Still, Malawi’s rate is the third-highest in southern Africa. The rates are 19 per 100,000 births in the United States and 7 per 100,000 in the United Kingdom.

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This story is part of a yearlong series on how the pandemic is impacting women in Africa, most acutely in the least developed countries. AP’s series is funded by the European Journalism Centre’s European Development Journalism Grants program, which is supported by the Bill & Melinda Gates Foundation. AP is responsible for all content.

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Malawian hospitals also suffered staffing shortages when nurses were mobilized to treat coronavirus patients — leading to some lack of experienced personnel for births, said Young Hong, of the United Nations Population Fund.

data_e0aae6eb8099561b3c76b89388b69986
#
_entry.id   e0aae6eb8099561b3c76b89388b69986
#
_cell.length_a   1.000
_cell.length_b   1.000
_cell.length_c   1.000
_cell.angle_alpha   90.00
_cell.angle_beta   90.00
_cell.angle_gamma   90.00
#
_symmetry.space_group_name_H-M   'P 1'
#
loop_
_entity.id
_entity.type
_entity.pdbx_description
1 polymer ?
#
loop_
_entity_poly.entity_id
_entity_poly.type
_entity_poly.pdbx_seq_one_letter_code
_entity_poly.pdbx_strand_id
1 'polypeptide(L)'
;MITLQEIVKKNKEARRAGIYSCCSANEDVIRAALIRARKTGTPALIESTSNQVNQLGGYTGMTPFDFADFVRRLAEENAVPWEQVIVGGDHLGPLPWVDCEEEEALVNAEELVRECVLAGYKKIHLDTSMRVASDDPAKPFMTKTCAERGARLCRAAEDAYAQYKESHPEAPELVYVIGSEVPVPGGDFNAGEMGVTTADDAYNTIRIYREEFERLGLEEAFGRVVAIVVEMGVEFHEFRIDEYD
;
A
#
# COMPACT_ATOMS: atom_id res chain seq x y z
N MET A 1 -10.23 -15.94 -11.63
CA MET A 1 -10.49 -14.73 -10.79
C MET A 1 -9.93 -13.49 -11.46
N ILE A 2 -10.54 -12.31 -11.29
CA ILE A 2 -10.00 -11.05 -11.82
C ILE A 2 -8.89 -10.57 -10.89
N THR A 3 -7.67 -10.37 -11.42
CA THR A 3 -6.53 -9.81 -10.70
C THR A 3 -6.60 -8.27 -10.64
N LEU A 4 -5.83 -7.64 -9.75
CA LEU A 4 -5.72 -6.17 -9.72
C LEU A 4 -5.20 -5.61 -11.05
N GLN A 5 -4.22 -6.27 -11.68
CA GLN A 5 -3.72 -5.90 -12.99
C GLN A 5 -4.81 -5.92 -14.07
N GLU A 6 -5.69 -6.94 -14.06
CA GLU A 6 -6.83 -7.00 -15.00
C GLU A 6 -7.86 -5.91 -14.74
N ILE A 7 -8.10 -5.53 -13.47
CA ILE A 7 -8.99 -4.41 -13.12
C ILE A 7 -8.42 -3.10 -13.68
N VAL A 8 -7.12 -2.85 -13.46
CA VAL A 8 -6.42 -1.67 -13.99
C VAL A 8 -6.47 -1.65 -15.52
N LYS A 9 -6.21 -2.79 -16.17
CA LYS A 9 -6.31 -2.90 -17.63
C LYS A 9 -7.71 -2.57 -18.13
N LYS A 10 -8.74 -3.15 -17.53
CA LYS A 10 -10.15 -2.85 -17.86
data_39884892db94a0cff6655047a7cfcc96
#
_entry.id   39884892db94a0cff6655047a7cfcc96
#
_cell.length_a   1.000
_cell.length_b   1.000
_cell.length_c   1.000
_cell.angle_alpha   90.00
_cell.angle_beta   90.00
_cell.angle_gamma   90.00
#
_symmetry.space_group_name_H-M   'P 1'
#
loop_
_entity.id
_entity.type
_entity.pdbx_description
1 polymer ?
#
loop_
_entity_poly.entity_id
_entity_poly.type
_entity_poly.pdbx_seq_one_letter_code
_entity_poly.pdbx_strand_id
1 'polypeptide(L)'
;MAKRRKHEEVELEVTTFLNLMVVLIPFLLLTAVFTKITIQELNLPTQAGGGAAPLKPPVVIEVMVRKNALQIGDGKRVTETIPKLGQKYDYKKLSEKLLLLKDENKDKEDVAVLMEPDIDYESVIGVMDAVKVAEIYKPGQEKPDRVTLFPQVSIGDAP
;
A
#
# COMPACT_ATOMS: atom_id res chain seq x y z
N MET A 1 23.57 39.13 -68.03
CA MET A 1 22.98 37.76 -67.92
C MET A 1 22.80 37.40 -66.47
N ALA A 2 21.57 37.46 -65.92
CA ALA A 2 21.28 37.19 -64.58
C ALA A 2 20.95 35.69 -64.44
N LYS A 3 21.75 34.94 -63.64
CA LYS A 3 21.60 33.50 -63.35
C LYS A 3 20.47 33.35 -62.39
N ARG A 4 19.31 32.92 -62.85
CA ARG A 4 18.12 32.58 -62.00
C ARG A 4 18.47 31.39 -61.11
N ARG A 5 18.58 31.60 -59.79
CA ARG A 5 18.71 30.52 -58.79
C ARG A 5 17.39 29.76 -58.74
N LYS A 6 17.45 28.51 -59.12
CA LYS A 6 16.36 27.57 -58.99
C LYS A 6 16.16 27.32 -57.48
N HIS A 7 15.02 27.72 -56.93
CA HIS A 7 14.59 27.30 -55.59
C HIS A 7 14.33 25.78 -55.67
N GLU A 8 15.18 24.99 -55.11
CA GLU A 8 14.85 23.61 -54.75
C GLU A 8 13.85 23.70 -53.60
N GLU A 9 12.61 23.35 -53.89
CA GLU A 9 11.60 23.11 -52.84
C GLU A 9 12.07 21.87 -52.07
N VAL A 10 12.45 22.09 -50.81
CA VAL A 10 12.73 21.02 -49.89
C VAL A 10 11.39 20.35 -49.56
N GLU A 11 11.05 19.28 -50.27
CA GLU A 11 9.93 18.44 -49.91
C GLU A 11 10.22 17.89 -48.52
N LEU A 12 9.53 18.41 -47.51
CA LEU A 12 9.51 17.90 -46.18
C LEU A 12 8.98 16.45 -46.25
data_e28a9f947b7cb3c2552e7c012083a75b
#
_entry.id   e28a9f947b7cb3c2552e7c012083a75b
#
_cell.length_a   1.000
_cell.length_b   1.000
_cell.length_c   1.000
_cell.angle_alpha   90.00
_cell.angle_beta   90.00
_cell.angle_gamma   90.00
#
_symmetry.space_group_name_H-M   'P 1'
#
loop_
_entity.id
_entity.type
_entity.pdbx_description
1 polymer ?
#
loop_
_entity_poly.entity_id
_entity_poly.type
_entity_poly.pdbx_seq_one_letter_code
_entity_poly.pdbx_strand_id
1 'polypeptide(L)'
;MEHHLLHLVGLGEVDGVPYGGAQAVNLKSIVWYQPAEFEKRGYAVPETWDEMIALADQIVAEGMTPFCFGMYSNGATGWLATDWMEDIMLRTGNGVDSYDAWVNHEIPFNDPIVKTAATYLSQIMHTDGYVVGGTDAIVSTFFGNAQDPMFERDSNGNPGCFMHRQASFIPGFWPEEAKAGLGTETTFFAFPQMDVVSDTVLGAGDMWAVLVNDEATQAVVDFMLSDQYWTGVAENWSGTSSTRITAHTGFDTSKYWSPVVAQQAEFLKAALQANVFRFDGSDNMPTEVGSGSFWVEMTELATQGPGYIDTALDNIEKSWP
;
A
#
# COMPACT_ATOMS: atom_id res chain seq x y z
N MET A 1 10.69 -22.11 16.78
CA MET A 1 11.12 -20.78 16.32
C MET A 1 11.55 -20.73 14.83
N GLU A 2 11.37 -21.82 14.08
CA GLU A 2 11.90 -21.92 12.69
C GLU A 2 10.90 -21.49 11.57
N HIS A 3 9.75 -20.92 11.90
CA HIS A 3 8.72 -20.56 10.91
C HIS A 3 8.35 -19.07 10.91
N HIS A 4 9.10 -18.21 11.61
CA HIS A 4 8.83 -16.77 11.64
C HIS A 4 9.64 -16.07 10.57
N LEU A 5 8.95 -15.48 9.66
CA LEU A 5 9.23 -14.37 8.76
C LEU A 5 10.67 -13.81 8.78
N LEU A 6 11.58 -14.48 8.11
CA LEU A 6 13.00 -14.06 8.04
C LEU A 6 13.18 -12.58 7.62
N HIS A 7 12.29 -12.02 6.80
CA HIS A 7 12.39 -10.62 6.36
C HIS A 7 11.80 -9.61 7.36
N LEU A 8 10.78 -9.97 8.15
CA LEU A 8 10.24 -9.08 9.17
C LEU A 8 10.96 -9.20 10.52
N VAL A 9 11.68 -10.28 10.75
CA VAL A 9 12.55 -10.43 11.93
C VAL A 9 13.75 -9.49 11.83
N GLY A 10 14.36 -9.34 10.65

“Not only did the pandemic affect availability of manpower, it also exerted much pressure on the entire health system, including the stock out of certain medicines, equipment, basic medical supply like surgical gloves,” said Hong, who noted that eight Malawian women die daily of pregnancy complications, far higher than the COVID-19 toll. “This had a huge impact on the quality of maternal health service provision during the pandemic.”

At the Ndirande Health Center, just northeast of the country’s commercial capital of Blantyre, about 100 women visited daily for prenatal services before the pandemic. When COVID-19 emerged, that number dropped by half, and now is as low as 15 to 20 patients, said Jacqueline Kolove, a nursing officer at the clinic.

Sometimes even the women who come for prenatal care are afraid to deliver at the clinic during the pandemic, preferring to give birth at home. Malawian women are encouraged to give birth without medical intervention, and many here believe that emergency measures such as cesarean sections are shameful and a sign of weakness. Deciding to give birth at home, though, can be deadly — most women live too far away to make it in time if a dangerous complication arises.